I said to myself, "Behold, I have magnified and increased
wisdom more than all who were over Jerusalem before me; and my mind
has observed a wealth of wisdom and knowledge."
(17) And I set my mind
to know wisdom and to know madness and folly; I realized that this
also is striving after wind.
Because in much wisdom there is much grief, and increasing
knowledge results in
Most of us do not have the qualifications of a Solomon.
He was ideally suited to the question because of this.
How often have you said something like, “if only I were
really rich, I would…”
Consider, then, Solomon:
Wisdom? The wisest man
who ever lived, according to the Scripture.
There is no lack of qualification to tackle this greatest of
Wealth? He had money
beyond our dreams. His
annual gold tribute was 666 talents of gold.
A talent, at the time, was about seventy pounds.
At this writing gold is about $1,200 per ounce.
Works out to be about 500 billion dollars – a year.
Accomplishment? This is
the man who built the Temple, and much of Jerusalem.
His public works were legendary.
Knowledge – he was noted for his scientific knowledge of the day.
Family matters? He had
300 wives and 700 concubines.
To be more specific, he could sleep with a different woman
every night for three years and never the same one twice.
It goes on and on. What
we imagine and chase, he could have.
After trying all the alternatives, Solomon concluded that all these
things were just – vanity.
“striving after the wind.”
These things are attractive, but ultimately they don’t serve
as man’s purpose. They
are a distraction.
Not only that, he concludes that it can’t be fixed.
The world just can’t be fixed, no matter what we do.
He’s right. This is a
fallen world, and until the Lord returns, it cannot be fixed.
Of our own efforts we cannot fix the place.
This is important for us to note because the dominant
evangelical theology of our day, the emerging church, holds to
exactly the opposite idea.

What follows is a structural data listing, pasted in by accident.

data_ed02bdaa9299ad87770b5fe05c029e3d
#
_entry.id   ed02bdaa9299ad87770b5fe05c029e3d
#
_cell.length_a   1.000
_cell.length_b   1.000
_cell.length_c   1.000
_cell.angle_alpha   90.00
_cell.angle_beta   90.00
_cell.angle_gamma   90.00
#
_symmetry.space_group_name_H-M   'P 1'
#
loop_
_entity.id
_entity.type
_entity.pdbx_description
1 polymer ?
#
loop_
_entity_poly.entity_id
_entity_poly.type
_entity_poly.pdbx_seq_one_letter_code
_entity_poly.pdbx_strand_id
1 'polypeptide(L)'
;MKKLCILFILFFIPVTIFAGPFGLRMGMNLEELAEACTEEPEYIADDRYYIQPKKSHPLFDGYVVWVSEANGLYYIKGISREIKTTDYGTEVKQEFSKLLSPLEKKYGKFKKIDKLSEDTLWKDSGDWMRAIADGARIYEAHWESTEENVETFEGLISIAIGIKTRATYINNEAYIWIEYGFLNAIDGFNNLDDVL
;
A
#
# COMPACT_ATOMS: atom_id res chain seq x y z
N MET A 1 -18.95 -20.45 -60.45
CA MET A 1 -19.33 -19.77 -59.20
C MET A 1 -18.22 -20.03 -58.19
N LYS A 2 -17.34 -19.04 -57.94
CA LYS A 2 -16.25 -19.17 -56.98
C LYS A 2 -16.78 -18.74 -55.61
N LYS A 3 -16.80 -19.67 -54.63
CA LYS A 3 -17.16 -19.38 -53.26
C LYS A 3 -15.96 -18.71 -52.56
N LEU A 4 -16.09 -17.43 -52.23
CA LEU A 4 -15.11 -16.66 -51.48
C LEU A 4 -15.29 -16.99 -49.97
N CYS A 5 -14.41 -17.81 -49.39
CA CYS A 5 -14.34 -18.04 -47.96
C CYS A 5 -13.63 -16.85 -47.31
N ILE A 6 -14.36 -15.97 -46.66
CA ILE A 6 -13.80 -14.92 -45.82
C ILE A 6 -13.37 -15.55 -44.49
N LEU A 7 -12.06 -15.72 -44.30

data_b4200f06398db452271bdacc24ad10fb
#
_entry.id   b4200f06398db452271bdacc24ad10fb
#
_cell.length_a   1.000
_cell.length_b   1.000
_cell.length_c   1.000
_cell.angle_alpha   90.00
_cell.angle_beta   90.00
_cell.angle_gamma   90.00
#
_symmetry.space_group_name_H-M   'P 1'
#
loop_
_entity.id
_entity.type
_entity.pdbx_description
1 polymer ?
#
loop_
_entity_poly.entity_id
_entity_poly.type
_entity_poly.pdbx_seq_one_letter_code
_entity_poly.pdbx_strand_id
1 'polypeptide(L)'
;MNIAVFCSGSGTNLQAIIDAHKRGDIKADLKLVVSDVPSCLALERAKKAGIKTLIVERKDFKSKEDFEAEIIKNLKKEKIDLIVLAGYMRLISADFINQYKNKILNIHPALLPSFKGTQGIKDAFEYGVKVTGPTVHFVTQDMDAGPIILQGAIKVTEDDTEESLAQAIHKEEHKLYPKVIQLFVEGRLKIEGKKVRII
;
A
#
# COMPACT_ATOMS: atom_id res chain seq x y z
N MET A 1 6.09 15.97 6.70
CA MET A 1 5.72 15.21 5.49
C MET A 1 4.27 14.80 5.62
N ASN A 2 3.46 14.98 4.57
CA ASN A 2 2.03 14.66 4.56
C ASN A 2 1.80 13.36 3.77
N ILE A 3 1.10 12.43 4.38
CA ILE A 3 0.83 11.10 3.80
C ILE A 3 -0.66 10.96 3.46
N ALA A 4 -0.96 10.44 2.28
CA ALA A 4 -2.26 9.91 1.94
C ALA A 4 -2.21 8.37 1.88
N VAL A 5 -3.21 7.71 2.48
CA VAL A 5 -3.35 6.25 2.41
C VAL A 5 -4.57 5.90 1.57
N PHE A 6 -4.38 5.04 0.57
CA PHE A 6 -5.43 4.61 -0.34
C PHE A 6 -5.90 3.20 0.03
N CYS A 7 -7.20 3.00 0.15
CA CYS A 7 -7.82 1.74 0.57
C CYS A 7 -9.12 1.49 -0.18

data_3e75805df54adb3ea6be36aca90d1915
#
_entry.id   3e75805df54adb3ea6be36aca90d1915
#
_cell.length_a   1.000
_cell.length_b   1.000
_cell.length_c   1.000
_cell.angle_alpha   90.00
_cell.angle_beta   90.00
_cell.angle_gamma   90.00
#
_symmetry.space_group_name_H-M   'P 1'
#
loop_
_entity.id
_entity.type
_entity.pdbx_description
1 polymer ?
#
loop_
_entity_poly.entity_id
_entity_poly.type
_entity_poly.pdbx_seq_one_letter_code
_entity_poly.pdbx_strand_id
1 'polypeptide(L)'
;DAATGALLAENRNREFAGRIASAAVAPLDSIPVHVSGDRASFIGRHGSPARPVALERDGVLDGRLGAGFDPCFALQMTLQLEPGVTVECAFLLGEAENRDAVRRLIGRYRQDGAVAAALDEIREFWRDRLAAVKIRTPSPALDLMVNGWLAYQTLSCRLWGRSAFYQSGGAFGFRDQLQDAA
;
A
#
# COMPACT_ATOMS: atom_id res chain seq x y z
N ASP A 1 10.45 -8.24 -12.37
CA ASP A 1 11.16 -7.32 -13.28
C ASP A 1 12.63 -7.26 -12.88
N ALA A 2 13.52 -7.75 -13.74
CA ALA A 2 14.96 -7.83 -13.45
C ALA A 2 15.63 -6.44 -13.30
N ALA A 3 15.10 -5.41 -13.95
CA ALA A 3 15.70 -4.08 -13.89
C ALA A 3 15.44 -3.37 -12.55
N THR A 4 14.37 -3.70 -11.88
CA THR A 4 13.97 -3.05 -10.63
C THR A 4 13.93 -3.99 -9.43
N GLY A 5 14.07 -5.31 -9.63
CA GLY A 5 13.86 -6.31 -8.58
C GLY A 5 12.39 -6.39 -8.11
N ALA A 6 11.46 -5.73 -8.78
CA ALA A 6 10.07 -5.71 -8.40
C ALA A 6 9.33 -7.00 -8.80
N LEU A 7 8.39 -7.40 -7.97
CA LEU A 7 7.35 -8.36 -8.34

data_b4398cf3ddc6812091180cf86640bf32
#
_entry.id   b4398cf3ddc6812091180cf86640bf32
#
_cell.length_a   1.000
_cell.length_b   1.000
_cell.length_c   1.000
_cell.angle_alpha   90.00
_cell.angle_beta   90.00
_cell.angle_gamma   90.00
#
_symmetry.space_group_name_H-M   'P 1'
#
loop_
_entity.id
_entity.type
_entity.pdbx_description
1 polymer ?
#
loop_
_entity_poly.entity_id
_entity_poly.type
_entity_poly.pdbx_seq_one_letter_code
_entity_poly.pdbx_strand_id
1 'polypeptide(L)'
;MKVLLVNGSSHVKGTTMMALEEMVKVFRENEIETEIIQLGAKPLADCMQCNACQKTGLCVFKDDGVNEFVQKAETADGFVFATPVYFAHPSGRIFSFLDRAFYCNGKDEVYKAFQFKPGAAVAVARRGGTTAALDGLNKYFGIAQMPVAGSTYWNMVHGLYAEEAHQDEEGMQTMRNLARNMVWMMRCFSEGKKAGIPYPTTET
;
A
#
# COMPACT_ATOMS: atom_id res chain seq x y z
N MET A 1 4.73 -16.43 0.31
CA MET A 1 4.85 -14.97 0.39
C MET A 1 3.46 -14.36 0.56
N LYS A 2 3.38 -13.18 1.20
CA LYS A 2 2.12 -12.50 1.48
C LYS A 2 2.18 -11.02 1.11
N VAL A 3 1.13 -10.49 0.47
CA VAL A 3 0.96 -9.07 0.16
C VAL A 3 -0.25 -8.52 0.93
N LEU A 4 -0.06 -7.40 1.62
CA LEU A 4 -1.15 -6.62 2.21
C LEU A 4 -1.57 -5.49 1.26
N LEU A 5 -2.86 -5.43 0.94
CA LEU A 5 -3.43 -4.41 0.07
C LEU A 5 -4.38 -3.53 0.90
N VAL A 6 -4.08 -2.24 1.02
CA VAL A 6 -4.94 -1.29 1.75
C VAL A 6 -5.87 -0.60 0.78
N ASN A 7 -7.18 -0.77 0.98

We are to “build community” so that we might build a heaven
pain of wisdom
Worse yet, Solomon tells us, is the fact that wisdom is a painful
thing. Wisdom itself,
alone, is a striving after the wind.
It is a very practical observation.
We must make a distinction here.
When I was a young student my geometry teacher told me that
it is impossible to trisect an angle using only a compass and ruler.
That can be understood in two ways:
took it as a challenge.
I played with the idea for a couple of hours, then concluded she was
right. I sure couldn’t
But it is also the case that the experts on the subject, the
mathematicians, have proven that it can’t be done.
One is the thought of a new student; the other the thought of an old
master. Solomon is
speaking to us as an old master, even if we understand his words as
So Solomon begins his exploration of the meaning of life, the
purpose of things and where the things of this world lead.
His purpose is to warn us that we need not make the same
experiment, and pay the same pain.
Like the new geometry student, we need to listen to the old
master explain – and avoid the same mistakes.
This is related
to the idea that the return of Christ is not to be taken as
a literal event.
A similar position happens with post-millennialism, which
holds that Christ comes after the millennium, during which
time we have established a heaven on earth.
The two ideas should